Perhaps the best documented is the case of Private Henry Hughes, who was shot by firing squad in April 1918.
The 29-year-old, who had served with the York and Lancaster Regiment had been sent out on a work party near Ypres but instead deserted.
He was found in February about eight miles from where he was last seen - a place called Poperinge, which served as a main military corridor to the front line.
A court martial was called and Hughes, who was described as being of no military use, was sentenced to death. The ruling was even supported by General Hague himself.
But five other Sheffield-born soldiers were also shot for desertion during the conflict.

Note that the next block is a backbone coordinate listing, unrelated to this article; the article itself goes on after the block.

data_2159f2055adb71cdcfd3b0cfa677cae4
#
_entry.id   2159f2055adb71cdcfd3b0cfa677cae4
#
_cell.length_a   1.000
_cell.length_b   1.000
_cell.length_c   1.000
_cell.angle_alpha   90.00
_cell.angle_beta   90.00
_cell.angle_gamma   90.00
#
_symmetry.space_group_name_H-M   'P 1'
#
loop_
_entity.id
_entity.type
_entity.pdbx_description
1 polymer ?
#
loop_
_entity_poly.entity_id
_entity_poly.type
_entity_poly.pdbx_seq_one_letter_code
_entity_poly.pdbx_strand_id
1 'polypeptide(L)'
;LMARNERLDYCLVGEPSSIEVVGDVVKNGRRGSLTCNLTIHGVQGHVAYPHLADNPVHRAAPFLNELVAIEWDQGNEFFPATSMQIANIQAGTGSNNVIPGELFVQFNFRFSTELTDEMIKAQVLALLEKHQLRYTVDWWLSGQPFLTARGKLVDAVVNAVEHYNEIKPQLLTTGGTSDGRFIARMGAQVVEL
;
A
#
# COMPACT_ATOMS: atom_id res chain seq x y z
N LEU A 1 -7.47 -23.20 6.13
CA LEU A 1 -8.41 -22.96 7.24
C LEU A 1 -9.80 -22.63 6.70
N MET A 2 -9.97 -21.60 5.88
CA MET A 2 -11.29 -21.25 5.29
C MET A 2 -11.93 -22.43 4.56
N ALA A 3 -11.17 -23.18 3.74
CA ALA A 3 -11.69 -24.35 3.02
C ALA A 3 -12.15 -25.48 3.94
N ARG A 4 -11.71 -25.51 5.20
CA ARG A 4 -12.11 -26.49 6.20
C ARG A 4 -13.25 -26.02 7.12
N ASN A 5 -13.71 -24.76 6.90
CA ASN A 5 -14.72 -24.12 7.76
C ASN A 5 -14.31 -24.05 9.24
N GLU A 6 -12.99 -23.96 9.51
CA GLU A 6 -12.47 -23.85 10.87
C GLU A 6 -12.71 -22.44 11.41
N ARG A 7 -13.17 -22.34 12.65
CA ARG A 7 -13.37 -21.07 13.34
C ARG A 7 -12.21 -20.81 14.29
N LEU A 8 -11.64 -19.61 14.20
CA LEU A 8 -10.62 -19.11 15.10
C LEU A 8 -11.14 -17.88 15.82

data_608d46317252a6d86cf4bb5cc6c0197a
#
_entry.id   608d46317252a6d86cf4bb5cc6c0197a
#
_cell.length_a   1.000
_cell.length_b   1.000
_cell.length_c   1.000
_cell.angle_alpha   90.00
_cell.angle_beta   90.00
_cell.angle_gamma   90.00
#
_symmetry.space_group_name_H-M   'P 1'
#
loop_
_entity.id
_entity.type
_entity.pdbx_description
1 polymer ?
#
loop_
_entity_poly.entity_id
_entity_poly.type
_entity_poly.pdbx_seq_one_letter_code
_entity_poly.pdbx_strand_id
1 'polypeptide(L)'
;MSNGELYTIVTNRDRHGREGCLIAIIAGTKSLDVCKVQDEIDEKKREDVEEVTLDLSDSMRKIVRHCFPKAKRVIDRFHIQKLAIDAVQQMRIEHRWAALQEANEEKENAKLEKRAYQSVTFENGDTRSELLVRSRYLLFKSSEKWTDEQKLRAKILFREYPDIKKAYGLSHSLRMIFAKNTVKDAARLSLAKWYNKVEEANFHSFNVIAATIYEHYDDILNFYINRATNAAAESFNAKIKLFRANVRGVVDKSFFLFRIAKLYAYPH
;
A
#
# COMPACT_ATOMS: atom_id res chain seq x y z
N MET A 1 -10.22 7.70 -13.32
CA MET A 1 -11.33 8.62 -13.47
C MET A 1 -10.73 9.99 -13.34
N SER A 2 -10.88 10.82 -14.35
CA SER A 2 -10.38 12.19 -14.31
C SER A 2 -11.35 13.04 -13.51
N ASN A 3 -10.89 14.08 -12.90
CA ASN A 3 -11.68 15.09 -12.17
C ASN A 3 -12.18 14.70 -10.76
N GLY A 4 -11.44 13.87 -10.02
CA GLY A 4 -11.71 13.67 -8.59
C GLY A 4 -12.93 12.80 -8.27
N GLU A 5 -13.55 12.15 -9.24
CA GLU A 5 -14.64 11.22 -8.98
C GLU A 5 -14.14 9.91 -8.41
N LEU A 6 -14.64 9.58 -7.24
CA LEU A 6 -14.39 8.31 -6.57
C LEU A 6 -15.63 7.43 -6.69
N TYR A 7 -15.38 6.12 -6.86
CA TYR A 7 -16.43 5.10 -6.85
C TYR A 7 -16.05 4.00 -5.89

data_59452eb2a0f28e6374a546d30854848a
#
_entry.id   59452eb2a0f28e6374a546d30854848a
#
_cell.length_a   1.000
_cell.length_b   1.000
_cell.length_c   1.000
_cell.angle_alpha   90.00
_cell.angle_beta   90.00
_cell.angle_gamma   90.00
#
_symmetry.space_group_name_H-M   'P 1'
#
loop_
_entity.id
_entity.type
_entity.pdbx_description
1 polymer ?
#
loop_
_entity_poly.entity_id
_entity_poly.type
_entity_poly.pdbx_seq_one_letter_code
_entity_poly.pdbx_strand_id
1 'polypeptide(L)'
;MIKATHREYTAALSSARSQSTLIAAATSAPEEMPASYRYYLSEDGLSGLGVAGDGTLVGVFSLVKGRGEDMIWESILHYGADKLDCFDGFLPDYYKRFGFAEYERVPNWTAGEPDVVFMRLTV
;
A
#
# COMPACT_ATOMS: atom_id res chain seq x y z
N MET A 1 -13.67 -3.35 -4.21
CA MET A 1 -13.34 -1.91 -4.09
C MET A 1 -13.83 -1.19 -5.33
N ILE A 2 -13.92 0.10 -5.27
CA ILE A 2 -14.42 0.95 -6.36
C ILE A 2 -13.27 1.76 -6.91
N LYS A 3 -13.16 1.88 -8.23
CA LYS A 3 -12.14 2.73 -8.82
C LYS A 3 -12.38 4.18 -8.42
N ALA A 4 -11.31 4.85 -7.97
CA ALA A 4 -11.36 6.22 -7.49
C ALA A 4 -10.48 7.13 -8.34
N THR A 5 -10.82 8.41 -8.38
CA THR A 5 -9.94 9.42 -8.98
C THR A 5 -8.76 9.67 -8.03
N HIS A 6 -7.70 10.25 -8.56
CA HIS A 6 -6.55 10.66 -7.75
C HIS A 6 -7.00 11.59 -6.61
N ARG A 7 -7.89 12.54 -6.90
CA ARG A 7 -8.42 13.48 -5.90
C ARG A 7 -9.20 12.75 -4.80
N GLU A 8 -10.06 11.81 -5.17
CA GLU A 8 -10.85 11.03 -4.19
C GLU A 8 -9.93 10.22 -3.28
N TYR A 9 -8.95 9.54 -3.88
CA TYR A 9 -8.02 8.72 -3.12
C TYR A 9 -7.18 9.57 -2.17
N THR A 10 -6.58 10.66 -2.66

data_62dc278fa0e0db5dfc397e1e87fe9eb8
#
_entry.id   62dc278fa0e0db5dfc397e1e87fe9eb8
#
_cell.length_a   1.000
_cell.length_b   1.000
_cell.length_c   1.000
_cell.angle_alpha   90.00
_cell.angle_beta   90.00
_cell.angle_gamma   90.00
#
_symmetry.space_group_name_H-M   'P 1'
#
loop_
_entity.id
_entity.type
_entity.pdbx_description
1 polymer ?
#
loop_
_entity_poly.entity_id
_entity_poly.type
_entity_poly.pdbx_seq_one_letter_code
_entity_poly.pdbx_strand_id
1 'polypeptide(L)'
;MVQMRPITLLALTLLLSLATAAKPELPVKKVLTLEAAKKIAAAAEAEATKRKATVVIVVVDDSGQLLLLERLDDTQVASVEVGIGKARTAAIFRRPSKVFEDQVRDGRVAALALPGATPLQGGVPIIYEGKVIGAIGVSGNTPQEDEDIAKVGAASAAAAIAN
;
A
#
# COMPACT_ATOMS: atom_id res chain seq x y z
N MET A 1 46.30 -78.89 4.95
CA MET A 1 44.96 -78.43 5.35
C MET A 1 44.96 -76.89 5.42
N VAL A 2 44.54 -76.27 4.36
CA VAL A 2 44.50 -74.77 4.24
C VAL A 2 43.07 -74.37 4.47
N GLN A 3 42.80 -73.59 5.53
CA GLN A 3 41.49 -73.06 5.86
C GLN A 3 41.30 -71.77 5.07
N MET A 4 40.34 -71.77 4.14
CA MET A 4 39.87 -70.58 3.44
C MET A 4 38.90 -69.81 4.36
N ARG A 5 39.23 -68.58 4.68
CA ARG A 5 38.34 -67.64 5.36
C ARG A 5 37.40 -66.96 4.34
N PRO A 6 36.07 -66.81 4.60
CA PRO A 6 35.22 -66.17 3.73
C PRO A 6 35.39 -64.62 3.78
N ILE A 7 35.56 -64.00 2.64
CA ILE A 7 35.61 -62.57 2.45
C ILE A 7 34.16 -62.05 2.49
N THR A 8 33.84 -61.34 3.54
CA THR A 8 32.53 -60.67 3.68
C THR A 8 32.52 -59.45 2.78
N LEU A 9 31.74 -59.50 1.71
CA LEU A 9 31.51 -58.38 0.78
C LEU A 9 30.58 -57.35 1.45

They were Private James Haddock, 32, executed on September 16, 1916; Private Ernest Harris, 20, executed on February 3, 1917; Private Walter Dossett, 22, executed on June 25, 1918; Private George Ainley, 20, executed on July 30, 1918, Private Frank Bateman, 28, executed on September 10, 1918; Private George Ernest Roe, 19, executed on June 11, 1915; and Private Harry Poole, 22, executed on December 9, 1916.
In what is often seen as the darkest side of the bloody conflict, discipline was enforced with a rod of iron and desertion was tragically seen seen as simple cowardice.